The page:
scrofulous

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English[edit]

Etymology[edit]

scrofula +‎ -ous.

Pronunciation[edit]

Adjective[edit]

scrofulous (comparative more scrofulous, superlative most scrofulous)

  1. (pathology, dated) Of, related to, or suffering from scrofula (form of tuberculosis tending to cause enlarged lymph nodes and skin inflammation).
    • 1757, John Rutty, A Methodical Synopsis of Mineral Waters, Comprehending the Most Celebrated Medicinal Waters, both Cold and Hot, of Great-Britain, Ireland, France, Germany, and Italy, and several other Parts of the World, London: Printed for William Johnston, at the Golden Ball in St. Paul's Church-Yard, OCLC 745173148, page 494:
      On the ſurface of the water there floats a liquid bitumen, although it be every day ſcummed off, as it doth on the lake Aſphaltites in Judæa: The Inhabitants uſe it as pitch: it is alſo found to be an excellent vulnerary, and good in curing old cacoethic and ſcrophulous ulcers.
    • 1794 August, Matthew Baillie, “Art. VII. The Morbid Anatomy of Some of the Most Important Parts of the Human Body. By Matthew Baillie, M.D. F.R.S. Fellow of the Royal College of Physicians, and Physician of St. George’s Hospital. 8vo. pp. 314. 6s. Boards. Johnson. 1793. [book review]”, in The Monthly Review; or, Literary Journal, Enlarged, volume XIV, London: Printed for R[alph] Griffiths; and sold by T[homas] Becket, in Pall Mall, OCLC 901376714, page 407:
      The proſtate gland is ſometimes ſcrofulous. I have ſeen, in cutting into it, preciſely the ſame white curdly matter, which takes place in a ſcrofulous abſorbent gland. In ſqueezing it alſo, I have forced from out from its ducts a ſcrofulous pus.
  2. (figuratively) Having an unkempt, unhealthy appearance.
    • 1919, W[illiam] Somerset Maugham, chapter L, in The Moon and Sixpence. A Novel, London: William Heinemann, OCLC 563525353; The Moon and Sixpence, 1st American edition, [New York, N.Y.]: Grosset & Dunlap Publishers by arrangement with George H. Doran Company, 1919, OCLC 365836, page 264:
      Poor devil, he's gone to the dogs altogether. He's got some twopenny-halfpenny job in the medical at Alexandria—sanitary officer or something like that. I'm told he lives with an ugly old Greek woman and has half a dozen scrofulous kids.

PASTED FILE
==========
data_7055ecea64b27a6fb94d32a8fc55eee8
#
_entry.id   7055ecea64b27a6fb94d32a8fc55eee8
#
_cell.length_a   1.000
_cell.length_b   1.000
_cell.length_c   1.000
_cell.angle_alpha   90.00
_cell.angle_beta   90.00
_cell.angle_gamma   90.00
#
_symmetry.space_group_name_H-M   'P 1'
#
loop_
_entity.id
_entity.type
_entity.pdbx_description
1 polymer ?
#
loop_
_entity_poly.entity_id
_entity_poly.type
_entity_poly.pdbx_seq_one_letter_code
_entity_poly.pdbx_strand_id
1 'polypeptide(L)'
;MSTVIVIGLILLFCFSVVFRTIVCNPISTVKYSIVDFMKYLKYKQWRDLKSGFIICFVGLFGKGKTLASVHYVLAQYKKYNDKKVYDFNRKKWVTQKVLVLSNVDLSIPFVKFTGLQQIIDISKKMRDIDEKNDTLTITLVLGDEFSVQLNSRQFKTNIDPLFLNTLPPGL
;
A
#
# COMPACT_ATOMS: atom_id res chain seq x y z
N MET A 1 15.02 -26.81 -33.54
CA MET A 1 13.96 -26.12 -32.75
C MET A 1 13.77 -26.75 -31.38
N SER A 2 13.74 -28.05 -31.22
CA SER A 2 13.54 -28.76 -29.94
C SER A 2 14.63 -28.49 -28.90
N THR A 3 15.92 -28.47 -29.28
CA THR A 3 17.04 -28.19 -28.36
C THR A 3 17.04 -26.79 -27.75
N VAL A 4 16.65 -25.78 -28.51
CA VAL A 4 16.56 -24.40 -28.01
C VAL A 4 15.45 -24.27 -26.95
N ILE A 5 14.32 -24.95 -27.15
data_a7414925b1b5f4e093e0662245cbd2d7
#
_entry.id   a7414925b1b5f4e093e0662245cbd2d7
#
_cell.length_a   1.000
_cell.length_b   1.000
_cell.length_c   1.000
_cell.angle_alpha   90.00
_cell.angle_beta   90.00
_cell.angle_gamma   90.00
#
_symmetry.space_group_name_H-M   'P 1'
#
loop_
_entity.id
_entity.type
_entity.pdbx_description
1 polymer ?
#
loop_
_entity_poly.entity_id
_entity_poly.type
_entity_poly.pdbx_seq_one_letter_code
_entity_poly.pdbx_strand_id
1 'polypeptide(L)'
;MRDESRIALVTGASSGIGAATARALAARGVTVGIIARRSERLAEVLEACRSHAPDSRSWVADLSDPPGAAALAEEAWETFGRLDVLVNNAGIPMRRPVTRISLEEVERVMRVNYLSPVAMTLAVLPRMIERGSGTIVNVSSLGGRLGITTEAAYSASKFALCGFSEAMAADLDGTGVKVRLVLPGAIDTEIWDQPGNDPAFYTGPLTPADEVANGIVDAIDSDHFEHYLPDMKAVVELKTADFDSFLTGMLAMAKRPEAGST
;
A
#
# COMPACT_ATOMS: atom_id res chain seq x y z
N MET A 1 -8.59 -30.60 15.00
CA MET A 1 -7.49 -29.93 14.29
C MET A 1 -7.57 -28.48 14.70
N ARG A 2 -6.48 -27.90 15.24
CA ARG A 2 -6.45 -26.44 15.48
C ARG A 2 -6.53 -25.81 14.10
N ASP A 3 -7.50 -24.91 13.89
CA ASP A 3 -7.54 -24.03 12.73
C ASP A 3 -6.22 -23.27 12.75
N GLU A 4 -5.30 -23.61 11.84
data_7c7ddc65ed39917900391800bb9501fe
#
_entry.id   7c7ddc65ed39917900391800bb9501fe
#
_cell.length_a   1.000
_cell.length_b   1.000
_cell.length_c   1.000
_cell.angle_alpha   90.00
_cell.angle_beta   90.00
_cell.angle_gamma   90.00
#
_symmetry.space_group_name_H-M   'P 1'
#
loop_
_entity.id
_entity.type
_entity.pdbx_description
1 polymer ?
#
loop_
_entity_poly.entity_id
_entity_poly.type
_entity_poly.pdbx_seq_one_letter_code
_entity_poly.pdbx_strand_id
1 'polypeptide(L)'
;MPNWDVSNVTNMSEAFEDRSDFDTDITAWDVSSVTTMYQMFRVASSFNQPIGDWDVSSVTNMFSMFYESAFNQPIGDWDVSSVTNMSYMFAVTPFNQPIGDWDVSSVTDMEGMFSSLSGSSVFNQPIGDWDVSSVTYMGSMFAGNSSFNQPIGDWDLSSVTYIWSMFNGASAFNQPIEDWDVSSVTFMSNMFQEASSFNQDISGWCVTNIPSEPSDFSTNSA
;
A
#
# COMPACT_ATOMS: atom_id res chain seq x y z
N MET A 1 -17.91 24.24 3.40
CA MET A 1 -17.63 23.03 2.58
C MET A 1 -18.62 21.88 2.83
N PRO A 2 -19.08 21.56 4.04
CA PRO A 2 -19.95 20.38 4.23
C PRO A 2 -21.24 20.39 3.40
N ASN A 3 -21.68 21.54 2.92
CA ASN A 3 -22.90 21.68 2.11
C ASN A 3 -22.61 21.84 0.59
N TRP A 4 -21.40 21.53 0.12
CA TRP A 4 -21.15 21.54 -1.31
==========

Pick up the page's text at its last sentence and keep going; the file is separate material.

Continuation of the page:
• 2007, John Walsh, chapter 1, in Sunday at the Cross Bones, London: Fourth Estate, →ISBN:
      [] I wrestle with the events of the last two years, picking over the past, looking for the reasons why I find myself here, gazing across a multitude of day trippers, sunburned holidaymakers, squalling children, ignorant matrons perusing their puzzle magazines, scrofulous bank clerks surreptitiously kissing their new girlfriends on the lips as if amazed at their daring.
  3. (figuratively) Morally degenerate; corrupt.
    a scrofulous politician
    • 2015 July 15, Charles C. W. Cooke, “No More Free Speech on Reddit: The News-and-opinion Website’s Founder may End Up Destroying the Site in order to ‘Save’ It”, in National Review[1], New York, N.Y.: National Review, Inc., ISSN 0028-0038, OCLC 1004552754, archived from the original on 6 May 2018:
      It is time, [Steve] Huffman concluded, for the “reprehensible” denizens of the Internet’s scrofulous “dark side” to find another home.
    • 2016 November 10, Matthew Kassel, “There Has Never Before been a President-elect Like Donald Trump: In Many Ways, He is Unlike Any Other Man who has Held the Office before Him”, in Town & Country[2], New York, N.Y.: Hearst Corp., ISSN 0040-9952, OCLC 51785002, archived from the original on 21 July 2017:
      Perhaps the oddest thing about [Donald] Trump's run was how little effect the media's documentation of his scrofulous past had on his image.
    • 2017 September 10, Kevin McKenna, “If only life in Scotland were as lovely as the views”, in The Guardian[3], London, archived from the original on 2 May 2018:
      Whenever pride is expressed in anything Scottish these days, a flotilla of prominent pro-UK supporters is always on hand to sniff out any signs of scrofulous nationalism.

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